Subject: Chemical process modelling

From: max

Date: 24 Feb, 2006 19:38:46

Message: 9 of 11


"Kelvin Hales" <khales@khace.com> wrote in message
news:VA.00001f89.001130b2@khace.com...
> In article <IAnLf.43486$Q22.30347@fe1.news.blueyonder.co.uk>, Max wrote:
> > On the Ascend IV Wiki pages (Ascend IV is a chemical emgineering
> > flowsheeting package) there is the one-liner that Matlab/Simulink is not
> > suitable for chemical process engineering. I haven't managed to find any
> > other information as to what lies behind this statement (I am likely to
have
> > to review Simulink versus Fortran versus other alternatives). Can anyone
> > shed any light on this statement?
>
> I can't shed light on this particular statement; but, as someone who work
with Chem.Engrs.
> doing modelling and simulation in Matlab/Simulink, in general:
> Matlab/Simulink is a general-purpose simulation software package, and can
therefore be used
> to simulate anything, including (as we do here) Oil,Gas.Petrochemical and
Chemical
> Processes.

I agree, but how does it fare on ease of use? I've seen a small Simulink
flowsheet, which seemed cumbersome with its use of integrators scattered
everywhere - and that was for a relatively simple, two-variable,
CSTR-approach system. Making sense of what had been done seemed less easy
than Fortran code. but I've spent maybe 30 years with Fortran, and 1 week
with Simulink, so I don't want to pre-judge based on my experience with the
one and ignorance of the other. However, in the timescales that I have, I
wont get sufficiently familiar with Simulink before we commit to Stage 2 -
development. Hence, my attempts to get background information. Once we start
then there will be plenty of time for acquiring experience. At least on
paper ;-)

> However, sometimes in Chemical Process simulation it is especially useful
to have an
> equation-oriented and equation-solving simulation package, rather than a
sequential-solving
> package like Simulink - but each approach has its advantages and
disadvantages. Furthermore,
> because Simulink is general purpose it is not specifically aimed at
Chem.Eng. Simulation,
> and therefore does not come with the features built-in that Chem Engineers
like to see - in
> other words, it requires more modelling skills and up-front engineering
input to tailor it
> to Chem.Eng. simulation, plus some add-ons like thermodynamics and
physical properties. But
> the same could be said of the use of any general-purpose simulation
package to any
> engineering speciality. However, because Simulink *is* general-purpose, it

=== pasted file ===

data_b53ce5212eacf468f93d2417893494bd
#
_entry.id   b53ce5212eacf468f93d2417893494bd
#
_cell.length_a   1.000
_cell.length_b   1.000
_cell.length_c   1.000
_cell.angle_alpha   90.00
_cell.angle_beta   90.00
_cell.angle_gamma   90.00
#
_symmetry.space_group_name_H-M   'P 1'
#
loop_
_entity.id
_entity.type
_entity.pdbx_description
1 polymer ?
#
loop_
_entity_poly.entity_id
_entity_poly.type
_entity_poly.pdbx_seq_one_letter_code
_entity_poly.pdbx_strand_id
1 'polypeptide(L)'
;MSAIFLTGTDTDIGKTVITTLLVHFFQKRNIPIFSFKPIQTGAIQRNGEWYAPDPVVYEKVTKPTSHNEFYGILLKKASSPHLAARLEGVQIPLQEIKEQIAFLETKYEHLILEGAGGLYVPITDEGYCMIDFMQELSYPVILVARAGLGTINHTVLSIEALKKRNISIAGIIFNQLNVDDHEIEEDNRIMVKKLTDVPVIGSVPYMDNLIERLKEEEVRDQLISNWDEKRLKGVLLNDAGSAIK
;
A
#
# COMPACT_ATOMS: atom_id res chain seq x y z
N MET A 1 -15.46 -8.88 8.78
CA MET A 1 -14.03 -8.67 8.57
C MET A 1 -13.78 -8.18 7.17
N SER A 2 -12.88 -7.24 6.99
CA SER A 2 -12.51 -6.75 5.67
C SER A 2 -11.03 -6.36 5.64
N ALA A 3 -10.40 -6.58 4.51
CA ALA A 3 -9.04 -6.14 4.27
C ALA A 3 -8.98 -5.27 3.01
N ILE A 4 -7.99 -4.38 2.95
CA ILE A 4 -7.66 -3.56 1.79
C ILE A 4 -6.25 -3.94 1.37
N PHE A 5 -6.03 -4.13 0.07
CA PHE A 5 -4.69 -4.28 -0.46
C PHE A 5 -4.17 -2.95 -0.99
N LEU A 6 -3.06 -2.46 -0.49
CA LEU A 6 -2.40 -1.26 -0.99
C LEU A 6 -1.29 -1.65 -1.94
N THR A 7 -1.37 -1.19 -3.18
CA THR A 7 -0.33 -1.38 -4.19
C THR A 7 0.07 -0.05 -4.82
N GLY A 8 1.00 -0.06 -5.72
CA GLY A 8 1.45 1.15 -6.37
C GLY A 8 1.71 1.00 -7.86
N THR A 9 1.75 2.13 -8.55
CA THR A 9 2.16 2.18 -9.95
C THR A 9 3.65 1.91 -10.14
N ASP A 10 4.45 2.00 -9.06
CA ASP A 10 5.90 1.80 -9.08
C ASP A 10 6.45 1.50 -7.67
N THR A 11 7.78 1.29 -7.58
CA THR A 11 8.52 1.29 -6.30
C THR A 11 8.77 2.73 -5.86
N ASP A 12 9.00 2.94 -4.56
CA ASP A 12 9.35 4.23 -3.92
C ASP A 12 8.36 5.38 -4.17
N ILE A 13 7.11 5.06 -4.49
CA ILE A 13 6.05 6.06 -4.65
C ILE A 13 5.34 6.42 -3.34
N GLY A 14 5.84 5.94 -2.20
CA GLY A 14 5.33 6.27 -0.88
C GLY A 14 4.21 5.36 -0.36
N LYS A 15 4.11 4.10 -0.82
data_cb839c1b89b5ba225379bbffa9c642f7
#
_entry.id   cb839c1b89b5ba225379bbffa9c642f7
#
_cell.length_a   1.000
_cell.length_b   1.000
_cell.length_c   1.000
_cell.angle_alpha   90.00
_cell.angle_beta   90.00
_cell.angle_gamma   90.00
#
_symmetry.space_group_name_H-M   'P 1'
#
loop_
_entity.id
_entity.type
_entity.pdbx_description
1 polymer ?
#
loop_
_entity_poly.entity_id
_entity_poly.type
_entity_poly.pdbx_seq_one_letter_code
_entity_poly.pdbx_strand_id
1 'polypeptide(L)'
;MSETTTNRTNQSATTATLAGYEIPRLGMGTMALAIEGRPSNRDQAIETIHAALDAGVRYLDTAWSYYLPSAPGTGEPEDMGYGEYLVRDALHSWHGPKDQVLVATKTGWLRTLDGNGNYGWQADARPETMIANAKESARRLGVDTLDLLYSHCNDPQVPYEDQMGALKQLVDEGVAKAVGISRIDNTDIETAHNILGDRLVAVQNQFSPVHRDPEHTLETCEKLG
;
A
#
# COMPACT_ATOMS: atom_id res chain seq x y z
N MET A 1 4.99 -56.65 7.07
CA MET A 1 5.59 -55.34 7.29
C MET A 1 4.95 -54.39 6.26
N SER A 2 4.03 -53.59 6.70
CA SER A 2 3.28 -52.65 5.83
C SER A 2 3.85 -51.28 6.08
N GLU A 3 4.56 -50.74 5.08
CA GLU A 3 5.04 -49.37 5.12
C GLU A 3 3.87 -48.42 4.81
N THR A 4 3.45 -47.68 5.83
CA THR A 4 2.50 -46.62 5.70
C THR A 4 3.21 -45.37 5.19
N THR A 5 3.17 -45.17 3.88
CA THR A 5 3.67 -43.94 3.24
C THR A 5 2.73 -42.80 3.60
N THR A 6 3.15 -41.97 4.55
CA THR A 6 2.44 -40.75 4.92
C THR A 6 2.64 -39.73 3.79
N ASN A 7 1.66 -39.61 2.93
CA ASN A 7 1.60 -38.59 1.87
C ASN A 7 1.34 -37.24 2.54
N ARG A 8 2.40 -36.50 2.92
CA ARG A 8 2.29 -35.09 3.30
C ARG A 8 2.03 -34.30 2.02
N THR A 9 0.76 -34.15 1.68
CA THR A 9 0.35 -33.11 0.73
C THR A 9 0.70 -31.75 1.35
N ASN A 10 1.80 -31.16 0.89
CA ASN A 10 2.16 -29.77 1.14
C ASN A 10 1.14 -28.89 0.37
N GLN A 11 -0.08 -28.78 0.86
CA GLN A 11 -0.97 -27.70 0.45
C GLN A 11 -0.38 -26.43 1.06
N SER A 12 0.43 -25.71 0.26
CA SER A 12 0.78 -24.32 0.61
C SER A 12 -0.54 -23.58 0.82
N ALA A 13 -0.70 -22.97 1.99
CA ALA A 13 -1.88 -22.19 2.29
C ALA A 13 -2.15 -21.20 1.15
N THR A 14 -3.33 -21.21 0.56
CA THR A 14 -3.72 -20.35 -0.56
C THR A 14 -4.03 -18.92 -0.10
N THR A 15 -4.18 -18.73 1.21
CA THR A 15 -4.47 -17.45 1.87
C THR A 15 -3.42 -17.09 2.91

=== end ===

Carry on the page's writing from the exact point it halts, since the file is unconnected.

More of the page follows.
can do lots of
> things you just can't do in a Chem.Eng. package - such as build models
incorporating
> elements of MEch.Eng, Elec.Eng. Chem.Eng, Control Eng. etc. in one model
for simulation.
> That's why our Chem.Eng. colleagues prefer their Chem.Eng. packages for
process design; but
> we prefer Simulink for doing the combined process and process
control-system design. There
> is no difference in the equations or mathematical or modelling rigour in
the models we each
> use; but they are just solved numerically in different ways, and we have
to be better
> modellers because nothing is pre-configured for us.
>

That's fine. I've been used to coding up in Fortran, but for this project
wewant to see what is available for us to build upon.

> Kelvin B. Hales
> Kelvin Hales Associates Limited
> Consulting Control Engineers
> Web: www.khace.com
>

Subject: Chemical process modelling

From: max

Date: 24 Feb, 2006 19:38:46

Message: 10 of 11


"Steven Lord" <slord@mathworks.com> wrote in message
news:dtngpo$14p$1@fred.mathworks.com...
>
> "Steve Amphlett" <Firstname.Lastname@where_I_work.com> wrote in message
> news:ef29f57.3@webx.raydaftYaTP...
> > Kelvin Hales wrote:
> >>
> >>
> >>
> >> I can't shed light on this particular statement; but, as someone
> >> who work with Chem.Engrs.
> >> doing modelling and simulation in Matlab/Simulink, in general:
> >> Matlab/Simulink is a general-purpose simulation software package,
> >> and can therefore be used
> >> to simulate anything, including (as we do here)
> >> Oil,Gas.Petrochemical and Chemical
> >> Processes.
> >
> > <snip>
> >
> > Sorry. I immediately added the word "reaction" when I read the first
> > post. My post concerns only chemical reaction modelling.
>
> What type of chemical reactions? I admit I don't work with this product
> very much, but I'm wondering if SimBiology has general enough
functionality
> to do what you want.
>
> http://www.mathworks.com/products/simbiology/index.html
>

Thanks. I'll have a look.

As I said, flowsheeting - certainly CSTrs, maybe PDEs, maybe 10 components,
maybe 4 unit processes, a few recycle loops, multiple units to study what
happens as tanks are taken out of service/brought back online, all within a
dynamic modelling framework.

> Only one of the demos deals with what I generally think of when I think of
> biology; the others seem to be modeling general reactions (if you consider
> rabbits, coyotes, and food to be 'reacting' with one another):
>
> http://www.mathworks.com/products/simbiology/demos.html
>
> Of course, if you're working with biochemical reactions, the "bio" part of
> SimBiology may be useful to you.
>

This job should not have any biological reactions. However, follow-on work
might.

> --
> Steve Lord
> slord@mathworks.com
>
>

Subject: Chemical process modelling

From: Kelvin Hales

Date: 27 Feb, 2006 09:36:36

Message: 11 of 11

In article <VA.00001f89.001130b2@khace.com>, Kelvin Hales wrote:
> In article <IAnLf.43486$Q22.30347@fe1.news.blueyonder.co.uk>, Max wrote: